There’s always someone who says it better than I ever could. If they’re good, they make me want to remember it word for word. If they’re really good, they make me laugh.
George Carlin, the comedian who died this week, does both. In a Terry Gross interview recorded several years ago on NPR. Carlin read from (appropriately enough) the final section of his latest book, ‘When Will Jesus Bring the Pork Chops?’ It’s called ‘The Secret News’ and Carlin, who started out as a radio announcer, said it goes like this:
Announcer (whispering, with news ticker sound in background):
Good Evening ladies and gentlemen, it’s time for the secret news.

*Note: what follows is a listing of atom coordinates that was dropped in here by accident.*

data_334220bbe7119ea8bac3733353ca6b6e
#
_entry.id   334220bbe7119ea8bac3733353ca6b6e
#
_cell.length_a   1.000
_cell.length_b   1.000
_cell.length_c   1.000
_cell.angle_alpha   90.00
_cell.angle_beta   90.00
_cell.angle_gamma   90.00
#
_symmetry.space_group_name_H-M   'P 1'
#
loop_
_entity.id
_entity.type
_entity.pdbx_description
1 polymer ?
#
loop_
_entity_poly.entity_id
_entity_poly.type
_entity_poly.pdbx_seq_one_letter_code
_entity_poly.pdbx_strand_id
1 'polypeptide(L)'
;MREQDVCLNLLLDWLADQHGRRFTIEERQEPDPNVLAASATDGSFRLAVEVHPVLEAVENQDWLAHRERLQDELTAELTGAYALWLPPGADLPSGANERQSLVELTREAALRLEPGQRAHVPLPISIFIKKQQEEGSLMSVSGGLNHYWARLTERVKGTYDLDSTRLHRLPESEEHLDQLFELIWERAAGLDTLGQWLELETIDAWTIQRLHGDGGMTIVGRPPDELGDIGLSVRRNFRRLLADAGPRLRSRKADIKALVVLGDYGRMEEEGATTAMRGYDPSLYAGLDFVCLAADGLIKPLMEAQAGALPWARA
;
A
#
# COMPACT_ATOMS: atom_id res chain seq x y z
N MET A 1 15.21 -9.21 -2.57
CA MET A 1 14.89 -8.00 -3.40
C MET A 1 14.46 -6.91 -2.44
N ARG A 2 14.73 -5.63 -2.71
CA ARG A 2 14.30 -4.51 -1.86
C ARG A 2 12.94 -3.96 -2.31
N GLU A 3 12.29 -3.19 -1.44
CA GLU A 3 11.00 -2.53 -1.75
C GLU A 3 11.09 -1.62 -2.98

Shhhhh . . . .
Here’s the secret news:
All people are afraid.
No one knows what they’re doing.
Everything is getting worse.
Some people deserve to die.
Your money is worthless.
No one is properly dressed.
At least one of your children will disappoint you.
The system is rigged.
Your house will never be completely clean.
All teachers are incompetent.
There are people who really dislike you.
Nothing is as good as it seems.
Things don’t last.
No one is paying attention.
The country is dying.
God doesn’t care.
Shhhhh . . . .
Sometimes the most joyous and life-affirming messages are wrapped up in sarcasm and irony. This is why comedians like George Carlin are so welcome and so necessary in our lives. The lesson of the ‘secret news’ parable breaks the spell but also redeems us:
Nothing is as bad as it seems.